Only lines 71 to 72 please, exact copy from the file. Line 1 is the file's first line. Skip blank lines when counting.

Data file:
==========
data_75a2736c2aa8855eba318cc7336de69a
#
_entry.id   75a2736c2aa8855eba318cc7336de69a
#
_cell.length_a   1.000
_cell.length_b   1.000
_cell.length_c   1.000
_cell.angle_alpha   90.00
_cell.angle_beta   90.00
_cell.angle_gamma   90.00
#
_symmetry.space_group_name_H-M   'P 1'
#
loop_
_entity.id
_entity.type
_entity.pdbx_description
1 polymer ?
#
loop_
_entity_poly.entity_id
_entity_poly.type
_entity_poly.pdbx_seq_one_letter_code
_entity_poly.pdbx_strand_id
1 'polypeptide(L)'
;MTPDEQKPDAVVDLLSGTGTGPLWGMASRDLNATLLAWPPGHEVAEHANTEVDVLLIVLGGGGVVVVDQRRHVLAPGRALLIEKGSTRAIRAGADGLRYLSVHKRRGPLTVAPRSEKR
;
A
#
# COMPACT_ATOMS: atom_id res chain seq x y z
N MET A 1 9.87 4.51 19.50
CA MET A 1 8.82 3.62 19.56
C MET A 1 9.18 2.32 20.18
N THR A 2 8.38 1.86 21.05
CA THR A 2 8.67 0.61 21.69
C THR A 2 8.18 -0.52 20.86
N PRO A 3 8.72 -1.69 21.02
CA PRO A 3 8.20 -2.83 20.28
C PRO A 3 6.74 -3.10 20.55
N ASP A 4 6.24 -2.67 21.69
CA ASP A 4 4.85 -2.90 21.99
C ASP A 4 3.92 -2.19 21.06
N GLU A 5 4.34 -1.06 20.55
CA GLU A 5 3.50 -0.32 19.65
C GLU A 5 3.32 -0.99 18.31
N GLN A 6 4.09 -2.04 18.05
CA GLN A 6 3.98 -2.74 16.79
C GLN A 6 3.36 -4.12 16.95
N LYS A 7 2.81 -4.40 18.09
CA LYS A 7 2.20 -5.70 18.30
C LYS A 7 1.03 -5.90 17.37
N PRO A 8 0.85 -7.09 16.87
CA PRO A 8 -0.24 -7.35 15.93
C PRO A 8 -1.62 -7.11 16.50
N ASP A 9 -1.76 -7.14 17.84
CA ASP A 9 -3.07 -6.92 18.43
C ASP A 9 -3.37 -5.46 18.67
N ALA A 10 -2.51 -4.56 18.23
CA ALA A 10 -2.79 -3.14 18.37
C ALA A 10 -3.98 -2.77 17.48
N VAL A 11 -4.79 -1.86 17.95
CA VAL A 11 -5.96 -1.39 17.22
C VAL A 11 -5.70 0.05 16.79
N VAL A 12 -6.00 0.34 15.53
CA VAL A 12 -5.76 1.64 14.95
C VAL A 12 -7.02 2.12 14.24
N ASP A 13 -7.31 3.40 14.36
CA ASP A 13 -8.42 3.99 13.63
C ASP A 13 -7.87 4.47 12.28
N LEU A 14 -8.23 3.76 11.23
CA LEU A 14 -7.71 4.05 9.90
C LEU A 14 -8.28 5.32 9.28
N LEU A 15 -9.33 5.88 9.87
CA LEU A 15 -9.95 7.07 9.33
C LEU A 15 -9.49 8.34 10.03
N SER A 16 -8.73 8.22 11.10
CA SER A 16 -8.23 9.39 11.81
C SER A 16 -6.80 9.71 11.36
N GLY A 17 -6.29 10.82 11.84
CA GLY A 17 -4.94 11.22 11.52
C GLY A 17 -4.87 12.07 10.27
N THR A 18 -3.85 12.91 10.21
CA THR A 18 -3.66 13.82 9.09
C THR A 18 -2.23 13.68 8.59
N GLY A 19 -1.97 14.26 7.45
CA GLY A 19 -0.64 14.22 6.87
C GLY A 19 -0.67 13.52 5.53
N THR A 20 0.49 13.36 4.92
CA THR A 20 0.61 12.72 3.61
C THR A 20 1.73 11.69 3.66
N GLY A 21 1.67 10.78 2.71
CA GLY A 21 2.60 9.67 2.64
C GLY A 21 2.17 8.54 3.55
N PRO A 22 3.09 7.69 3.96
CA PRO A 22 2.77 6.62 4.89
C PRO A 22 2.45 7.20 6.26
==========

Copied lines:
CA LEU A 14 -7.71 4.05 9.90
C LEU A 14 -8.28 5.32 9.28